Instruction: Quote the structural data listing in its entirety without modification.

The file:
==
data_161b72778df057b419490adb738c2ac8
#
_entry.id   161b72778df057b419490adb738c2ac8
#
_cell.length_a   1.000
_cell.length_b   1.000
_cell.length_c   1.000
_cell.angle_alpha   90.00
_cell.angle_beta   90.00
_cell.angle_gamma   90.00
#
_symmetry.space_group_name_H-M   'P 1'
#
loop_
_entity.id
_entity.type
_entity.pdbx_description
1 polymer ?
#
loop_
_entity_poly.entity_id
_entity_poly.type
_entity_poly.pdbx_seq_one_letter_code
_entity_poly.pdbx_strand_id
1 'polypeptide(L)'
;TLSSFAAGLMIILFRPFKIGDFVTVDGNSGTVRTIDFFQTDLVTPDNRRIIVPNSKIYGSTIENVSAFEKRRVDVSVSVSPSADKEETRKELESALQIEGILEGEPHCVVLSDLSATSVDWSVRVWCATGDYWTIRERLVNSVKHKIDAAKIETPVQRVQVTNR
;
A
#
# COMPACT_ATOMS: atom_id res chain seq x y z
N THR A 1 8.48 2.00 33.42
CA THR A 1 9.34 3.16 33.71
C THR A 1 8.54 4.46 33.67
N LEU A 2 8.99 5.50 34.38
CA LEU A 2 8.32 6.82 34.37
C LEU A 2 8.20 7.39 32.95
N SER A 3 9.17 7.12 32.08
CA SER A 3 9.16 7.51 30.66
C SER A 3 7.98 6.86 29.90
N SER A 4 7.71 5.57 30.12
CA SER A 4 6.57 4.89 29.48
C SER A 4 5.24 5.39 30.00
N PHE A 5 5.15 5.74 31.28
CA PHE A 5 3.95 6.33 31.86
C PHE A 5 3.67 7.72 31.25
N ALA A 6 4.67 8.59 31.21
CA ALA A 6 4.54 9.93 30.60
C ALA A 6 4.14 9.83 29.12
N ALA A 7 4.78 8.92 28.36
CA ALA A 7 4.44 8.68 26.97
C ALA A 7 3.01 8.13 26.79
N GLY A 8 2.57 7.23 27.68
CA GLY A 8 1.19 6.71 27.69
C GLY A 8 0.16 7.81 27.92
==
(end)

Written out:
data_161b72778df057b419490adb738c2ac8
#
_entry.id   161b72778df057b419490adb738c2ac8
#
_cell.length_a   1.000
_cell.length_b   1.000
_cell.length_c   1.000
_cell.angle_alpha   90.00
_cell.angle_beta   90.00
_cell.angle_gamma   90.00
#
_symmetry.space_group_name_H-M   'P 1'
#
loop_
_entity.id
_entity.type
_entity.pdbx_description
1 polymer ?
#
loop_
_entity_poly.entity_id
_entity_poly.type
_entity_poly.pdbx_seq_one_letter_code
_entity_poly.pdbx_strand_id
1 'polypeptide(L)'
;TLSSFAAGLMIILFRPFKIGDFVTVDGNSGTVRTIDFFQTDLVTPDNRRIIVPNSKIYGSTIENVSAFEKRRVDVSVSVSPSADKEETRKELESALQIEGILEGEPHCVVLSDLSATSVDWSVRVWCATGDYWTIRERLVNSVKHKIDAAKIETPVQRVQVTNR
;
A
#
# COMPACT_ATOMS: atom_id res chain seq x y z
N THR A 1 8.48 2.00 33.42
CA THR A 1 9.34 3.16 33.71
C THR A 1 8.54 4.46 33.67
N LEU A 2 8.99 5.50 34.38
CA LEU A 2 8.32 6.82 34.37
C LEU A 2 8.20 7.39 32.95
N SER A 3 9.17 7.12 32.08
CA SER A 3 9.16 7.51 30.66
C SER A 3 7.98 6.86 29.90
N SER A 4 7.71 5.57 30.12
CA SER A 4 6.57 4.89 29.48
C SER A 4 5.24 5.39 30.00
N PHE A 5 5.15 5.74 31.28
CA PHE A 5 3.95 6.33 31.86
C PHE A 5 3.67 7.72 31.25
N ALA A 6 4.67 8.59 31.21
CA ALA A 6 4.54 9.93 30.60
C ALA A 6 4.14 9.83 29.12
N ALA A 7 4.78 8.92 28.36
CA ALA A 7 4.44 8.68 26.97
C ALA A 7 3.01 8.13 26.79
N GLY A 8 2.57 7.23 27.68
CA GLY A 8 1.19 6.71 27.69
C GLY A 8 0.16 7.81 27.92